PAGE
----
Councillors passed the city’s operating and capital budgets by a vote of 11 to 5 Wednesday afternoon.
As had been the case for weeks, the big talking point was roads.
The city said the province left a $40 million gap in funding by failing to fulfill the fifth year of its $250 million, five-year roads funding agreement in 2018.
Councillors Ross Eadie and Jason Schreyer put forward a motion that would have had the city take on $10 million of debt to make up part of the difference, which was voted down 13 to 3.
Other members of council would have had the city cut other costs.
“If we just took $20 million to do local road improvements — that’s less than two per cent of our overall budget,” Coun. Kevin Klein said.
“You can’t tell me that any intelligent individual couldn’t sit down with the budget and find two per cent in savings to continue to working on our core services.”
As passed, there is nearly $30 million less in the budget for roads compared to last year.
But Tuesday’s federal budget included a doubling of gas tax money — which means Winnipeg stands to get an extra $40 million in 2019.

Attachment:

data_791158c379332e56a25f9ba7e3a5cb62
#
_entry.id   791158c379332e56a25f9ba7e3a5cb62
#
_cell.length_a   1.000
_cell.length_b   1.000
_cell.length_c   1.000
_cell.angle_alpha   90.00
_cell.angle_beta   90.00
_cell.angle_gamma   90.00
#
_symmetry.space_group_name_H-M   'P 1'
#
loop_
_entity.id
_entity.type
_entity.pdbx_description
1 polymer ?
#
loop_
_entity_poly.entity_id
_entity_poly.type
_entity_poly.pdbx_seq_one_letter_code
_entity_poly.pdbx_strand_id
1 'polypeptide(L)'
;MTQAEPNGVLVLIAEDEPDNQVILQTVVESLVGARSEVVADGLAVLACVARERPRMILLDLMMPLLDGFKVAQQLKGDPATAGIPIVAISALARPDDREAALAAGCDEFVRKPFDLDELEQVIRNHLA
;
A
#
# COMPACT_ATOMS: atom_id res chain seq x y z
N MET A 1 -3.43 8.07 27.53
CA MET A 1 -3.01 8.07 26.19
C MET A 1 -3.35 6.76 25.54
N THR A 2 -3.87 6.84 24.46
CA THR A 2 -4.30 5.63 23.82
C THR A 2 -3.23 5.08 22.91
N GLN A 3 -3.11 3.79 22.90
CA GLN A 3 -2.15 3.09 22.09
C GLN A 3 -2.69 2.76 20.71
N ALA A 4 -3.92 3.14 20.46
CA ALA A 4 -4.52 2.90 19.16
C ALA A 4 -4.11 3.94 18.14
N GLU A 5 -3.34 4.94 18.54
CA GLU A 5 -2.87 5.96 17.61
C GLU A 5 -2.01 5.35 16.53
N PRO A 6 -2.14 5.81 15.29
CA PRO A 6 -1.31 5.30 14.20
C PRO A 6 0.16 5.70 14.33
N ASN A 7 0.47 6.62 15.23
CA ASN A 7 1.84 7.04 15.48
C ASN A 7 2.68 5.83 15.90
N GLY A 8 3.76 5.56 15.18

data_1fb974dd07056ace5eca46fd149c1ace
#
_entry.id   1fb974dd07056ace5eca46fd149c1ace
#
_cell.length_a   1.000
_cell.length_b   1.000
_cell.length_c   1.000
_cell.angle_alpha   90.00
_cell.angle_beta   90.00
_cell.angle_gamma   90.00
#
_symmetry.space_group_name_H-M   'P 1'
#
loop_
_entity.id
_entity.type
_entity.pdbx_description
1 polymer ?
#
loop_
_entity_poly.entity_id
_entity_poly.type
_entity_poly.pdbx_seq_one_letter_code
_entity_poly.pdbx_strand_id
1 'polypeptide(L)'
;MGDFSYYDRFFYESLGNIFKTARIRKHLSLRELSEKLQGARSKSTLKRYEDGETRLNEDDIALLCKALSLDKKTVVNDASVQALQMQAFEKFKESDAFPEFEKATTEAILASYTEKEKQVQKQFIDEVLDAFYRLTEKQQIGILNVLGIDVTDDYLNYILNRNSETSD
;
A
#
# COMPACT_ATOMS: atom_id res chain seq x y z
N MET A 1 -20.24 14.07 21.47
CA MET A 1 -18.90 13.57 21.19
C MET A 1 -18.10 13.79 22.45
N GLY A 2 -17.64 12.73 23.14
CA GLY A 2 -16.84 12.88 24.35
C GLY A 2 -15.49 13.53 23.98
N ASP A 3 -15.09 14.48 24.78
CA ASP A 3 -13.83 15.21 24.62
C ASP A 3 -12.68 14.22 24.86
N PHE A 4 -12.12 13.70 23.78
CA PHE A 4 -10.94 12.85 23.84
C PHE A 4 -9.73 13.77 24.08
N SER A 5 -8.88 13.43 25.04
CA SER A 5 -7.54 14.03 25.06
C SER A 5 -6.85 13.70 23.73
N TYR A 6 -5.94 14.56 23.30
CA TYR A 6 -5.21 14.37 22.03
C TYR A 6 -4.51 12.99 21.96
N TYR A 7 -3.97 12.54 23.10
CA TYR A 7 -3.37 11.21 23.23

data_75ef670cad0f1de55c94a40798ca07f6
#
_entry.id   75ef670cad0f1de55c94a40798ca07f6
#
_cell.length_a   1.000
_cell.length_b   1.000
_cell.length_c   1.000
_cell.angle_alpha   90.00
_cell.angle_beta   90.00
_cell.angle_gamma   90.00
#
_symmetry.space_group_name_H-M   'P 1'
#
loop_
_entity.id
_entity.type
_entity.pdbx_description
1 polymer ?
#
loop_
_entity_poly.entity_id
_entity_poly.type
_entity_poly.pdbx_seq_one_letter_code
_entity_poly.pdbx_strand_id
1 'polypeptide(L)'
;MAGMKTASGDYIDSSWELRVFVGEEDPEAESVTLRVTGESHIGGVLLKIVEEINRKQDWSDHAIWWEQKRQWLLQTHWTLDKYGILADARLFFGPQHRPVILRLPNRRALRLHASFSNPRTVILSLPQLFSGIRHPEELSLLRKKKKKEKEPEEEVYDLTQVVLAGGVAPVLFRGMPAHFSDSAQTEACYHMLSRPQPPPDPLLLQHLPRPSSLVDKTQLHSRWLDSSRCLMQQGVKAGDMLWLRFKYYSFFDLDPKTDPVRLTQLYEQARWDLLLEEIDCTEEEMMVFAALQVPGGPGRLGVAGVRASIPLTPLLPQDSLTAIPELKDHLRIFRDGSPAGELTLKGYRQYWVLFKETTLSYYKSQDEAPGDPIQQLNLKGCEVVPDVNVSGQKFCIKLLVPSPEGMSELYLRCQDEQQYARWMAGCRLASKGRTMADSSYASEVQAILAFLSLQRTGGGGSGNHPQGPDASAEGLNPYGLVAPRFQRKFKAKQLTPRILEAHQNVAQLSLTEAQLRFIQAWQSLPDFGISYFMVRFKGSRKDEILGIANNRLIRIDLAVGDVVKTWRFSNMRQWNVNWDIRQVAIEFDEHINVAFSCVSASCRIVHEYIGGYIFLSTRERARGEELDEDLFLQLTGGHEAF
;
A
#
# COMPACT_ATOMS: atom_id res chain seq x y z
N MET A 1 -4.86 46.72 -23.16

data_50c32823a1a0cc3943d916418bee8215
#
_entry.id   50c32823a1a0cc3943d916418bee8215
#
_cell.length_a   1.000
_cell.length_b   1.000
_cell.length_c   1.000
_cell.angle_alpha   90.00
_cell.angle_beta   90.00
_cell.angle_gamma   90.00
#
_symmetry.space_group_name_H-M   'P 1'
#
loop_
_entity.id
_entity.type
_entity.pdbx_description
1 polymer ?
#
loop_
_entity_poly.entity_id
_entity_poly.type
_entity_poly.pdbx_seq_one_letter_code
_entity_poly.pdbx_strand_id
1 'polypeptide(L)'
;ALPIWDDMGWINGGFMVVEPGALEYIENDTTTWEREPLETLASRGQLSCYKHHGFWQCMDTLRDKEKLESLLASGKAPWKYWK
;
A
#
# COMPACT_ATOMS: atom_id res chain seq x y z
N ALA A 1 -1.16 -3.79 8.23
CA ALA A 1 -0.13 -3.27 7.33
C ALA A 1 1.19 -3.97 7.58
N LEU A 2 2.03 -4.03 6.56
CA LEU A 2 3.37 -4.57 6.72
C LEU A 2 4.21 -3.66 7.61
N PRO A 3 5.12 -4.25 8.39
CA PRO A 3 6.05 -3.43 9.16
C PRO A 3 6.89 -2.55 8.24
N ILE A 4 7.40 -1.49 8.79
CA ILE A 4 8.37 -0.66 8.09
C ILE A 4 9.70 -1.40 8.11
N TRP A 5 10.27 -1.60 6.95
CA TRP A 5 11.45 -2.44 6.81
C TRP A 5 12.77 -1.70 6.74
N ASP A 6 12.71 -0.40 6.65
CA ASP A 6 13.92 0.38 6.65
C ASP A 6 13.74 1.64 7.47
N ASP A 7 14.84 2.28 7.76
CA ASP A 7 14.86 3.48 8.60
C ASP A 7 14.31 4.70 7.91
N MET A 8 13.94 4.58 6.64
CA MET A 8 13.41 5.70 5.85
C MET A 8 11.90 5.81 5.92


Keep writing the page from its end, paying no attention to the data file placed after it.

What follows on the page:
“When I heard the number, there may have been some language I won’t use here,” Mayor Brian Bowman said. “Like — you’ve got to be kidding me.”
Depending on when the federal budget passes, it will be up to council to decide what to do with that money — but Bowman would like to see it come quickly and go to roads.
“If we get into May, June, it’s going to severely restrict — if not limit outright — our ability to invest in roads for this season.”
Bowman said despite the potential to use gas tax money for roads, the city still plans to chase the province for clarity on the missing $40 million from last year’s agreement, and sort out what roads funding agreements will look like in the coming years.
Councillors also voted 12 to 4 to allow bridges to be funded from the local and regional roads reserve, with the potential to allow projects like the Louise Bridge or Arlington Bridge to use money from that source.
The passing of the budget also means a 2.33 per cent property tax hike is official, and no new taxes or fees are being imposed.
Transit fare and parking fees are also holding steady for 2019.
WATCH: Winnipeg budget bumps taxes by 2.33 per cent, drops road spending